Getting Rid of an Inherited Distressed Property Might Be a Smart Move
Not everyone wants to hold onto a home. In fact, some would like to get rid of a home as quickly as possible. A person who inherits a property might not be thrilled with owning the property for very long and for good reason. The house simple could be way more trouble than its worth. If the property is distressed one, the hassles associated with owning could create nothing but an increase in stress in the head and a huge decrease in funds in a bank account.
Sometimes, the best thing to do with a house — for lack of a better choice of words — is to get rid of it. A distressed house can be a huge amount of trouble. Only someone capable of dealing with the various troubles might be able to effectively navigate a host of hassles.
And those hassles can be major.
Inheriting a Home Made Not So Easy
When a relative passes away, assets, generally, transfer to those named in a will. Being bestowed a home per the content of a will may lead some to think assuming ownership of the property will be easy. With certain homes, the house won’t come with troubles. A neglected home, however, may be nothing but troubles. The previous owner may have ignored repair work and other forms of upkeep, but the new owner may not be able to take the same lax approach.
The Condition or Lack Thereof
A home with a dilapidated roof, an uneven foundation, degraded plumbing, electricity that no longer is up to code, and pest problems really is not going to possess much equity. The property does not even need to have every one of those issues present to suffer a loss in value. Just one may be enough to drive the value down. At the very least, problems with the condition could scare away potential buyers.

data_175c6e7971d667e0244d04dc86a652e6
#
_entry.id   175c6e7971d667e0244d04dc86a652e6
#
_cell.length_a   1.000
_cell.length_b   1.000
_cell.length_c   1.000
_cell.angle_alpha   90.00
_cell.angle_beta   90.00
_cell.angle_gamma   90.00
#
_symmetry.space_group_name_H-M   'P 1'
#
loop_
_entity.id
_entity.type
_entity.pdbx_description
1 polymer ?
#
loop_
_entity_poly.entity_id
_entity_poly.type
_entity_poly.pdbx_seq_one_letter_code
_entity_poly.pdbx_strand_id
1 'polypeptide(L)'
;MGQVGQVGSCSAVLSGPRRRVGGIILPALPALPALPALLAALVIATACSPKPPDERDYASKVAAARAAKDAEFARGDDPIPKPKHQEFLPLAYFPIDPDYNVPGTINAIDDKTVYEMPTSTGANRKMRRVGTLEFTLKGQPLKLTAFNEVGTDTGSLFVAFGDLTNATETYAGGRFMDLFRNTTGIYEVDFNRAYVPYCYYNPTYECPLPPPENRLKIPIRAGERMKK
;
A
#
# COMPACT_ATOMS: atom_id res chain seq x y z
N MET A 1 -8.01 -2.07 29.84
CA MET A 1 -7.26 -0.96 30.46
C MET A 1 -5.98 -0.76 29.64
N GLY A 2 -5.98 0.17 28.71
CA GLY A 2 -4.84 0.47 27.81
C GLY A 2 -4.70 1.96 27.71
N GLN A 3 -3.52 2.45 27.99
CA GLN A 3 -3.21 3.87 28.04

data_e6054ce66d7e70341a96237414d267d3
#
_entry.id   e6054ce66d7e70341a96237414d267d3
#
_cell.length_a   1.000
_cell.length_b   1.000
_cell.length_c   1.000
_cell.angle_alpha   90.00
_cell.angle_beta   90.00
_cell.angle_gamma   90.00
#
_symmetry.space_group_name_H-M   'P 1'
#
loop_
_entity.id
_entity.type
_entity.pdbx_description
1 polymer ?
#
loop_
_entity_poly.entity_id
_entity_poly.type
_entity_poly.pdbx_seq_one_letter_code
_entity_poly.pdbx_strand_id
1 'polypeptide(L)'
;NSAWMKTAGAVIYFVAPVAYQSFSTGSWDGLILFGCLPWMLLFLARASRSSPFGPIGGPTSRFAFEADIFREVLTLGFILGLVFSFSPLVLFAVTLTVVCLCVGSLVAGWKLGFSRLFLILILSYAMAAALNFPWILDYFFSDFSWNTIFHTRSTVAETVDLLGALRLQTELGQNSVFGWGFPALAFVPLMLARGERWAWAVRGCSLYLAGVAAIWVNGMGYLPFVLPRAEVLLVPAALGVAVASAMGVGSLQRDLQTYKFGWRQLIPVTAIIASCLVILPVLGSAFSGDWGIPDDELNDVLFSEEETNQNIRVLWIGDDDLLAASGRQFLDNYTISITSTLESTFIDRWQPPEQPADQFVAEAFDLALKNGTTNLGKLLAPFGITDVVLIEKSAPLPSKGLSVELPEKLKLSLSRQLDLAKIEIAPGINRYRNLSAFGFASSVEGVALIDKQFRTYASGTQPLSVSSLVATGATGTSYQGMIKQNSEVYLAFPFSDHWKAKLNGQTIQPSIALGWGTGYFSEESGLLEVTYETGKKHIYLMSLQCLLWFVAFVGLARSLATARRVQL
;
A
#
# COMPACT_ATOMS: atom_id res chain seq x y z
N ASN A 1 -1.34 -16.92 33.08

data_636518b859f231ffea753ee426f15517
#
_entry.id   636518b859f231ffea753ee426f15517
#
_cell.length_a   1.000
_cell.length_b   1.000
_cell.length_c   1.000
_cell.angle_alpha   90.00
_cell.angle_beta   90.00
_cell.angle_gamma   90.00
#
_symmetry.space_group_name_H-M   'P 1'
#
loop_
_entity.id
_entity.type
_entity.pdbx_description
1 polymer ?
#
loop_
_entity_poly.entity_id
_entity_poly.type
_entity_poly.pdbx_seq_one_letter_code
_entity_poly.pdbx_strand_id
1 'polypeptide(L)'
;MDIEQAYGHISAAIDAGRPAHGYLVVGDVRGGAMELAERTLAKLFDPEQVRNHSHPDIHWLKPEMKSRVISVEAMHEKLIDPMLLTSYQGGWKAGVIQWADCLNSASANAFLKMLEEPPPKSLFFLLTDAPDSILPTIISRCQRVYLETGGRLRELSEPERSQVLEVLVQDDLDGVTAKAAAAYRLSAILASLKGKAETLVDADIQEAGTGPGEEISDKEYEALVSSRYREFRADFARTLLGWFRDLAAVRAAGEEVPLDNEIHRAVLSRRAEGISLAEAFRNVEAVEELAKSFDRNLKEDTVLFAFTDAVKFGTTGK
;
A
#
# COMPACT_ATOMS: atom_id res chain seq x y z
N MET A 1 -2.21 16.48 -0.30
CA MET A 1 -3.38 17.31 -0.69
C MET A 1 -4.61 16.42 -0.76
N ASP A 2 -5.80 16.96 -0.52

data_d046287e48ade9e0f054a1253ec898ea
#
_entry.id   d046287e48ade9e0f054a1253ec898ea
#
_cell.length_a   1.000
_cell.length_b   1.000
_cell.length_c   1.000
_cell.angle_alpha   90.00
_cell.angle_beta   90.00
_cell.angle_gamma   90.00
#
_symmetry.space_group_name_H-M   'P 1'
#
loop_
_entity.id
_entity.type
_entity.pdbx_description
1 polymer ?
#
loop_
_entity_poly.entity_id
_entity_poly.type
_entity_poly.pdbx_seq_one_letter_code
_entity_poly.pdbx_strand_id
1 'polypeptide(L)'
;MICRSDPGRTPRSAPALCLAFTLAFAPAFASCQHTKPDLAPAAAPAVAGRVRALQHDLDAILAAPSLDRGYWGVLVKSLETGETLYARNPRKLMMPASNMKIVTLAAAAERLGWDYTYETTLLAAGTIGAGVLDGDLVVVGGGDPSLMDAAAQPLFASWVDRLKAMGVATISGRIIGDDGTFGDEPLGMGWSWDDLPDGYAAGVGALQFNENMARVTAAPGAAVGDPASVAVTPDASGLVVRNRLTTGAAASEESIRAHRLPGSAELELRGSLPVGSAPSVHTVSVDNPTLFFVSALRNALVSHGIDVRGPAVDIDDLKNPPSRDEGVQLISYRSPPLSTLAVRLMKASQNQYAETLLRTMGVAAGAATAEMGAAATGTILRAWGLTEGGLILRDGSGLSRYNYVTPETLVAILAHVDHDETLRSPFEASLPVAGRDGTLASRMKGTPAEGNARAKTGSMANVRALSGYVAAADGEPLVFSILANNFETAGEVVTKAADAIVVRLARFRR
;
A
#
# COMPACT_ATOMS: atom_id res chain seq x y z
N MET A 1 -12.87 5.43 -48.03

Getting top dollar on a distressed property is not exactly likely. The property may remain on the market for months before a decent offer comes in. (Look at this site for an alternative to waiting forever to make a sale.)
Putting money into the property for repairs may come with complexities. Would the eventual sale of the property pay back the cost of the repair work? If not, then any money put into the house might not be the most prudent investment.
And the insurance company could make things even more complicated.
Insurance Policy Cancellations and Other Woes
The new owner of the property is responsible for it. This means liability and other types of insurance coverage must be in place. When the new owner goes shopping for a policy, the insurance company may threaten immediate cancellation after discovering problems during an inspection. The new owner may only have a limited amount of time to make the repairs. Those repairs might be very costly.
Working with a cash buyer to sell an inherited home as fast as possible might very well be the best thing to do. Distressed properties may not be worth all the hassles that go along with them.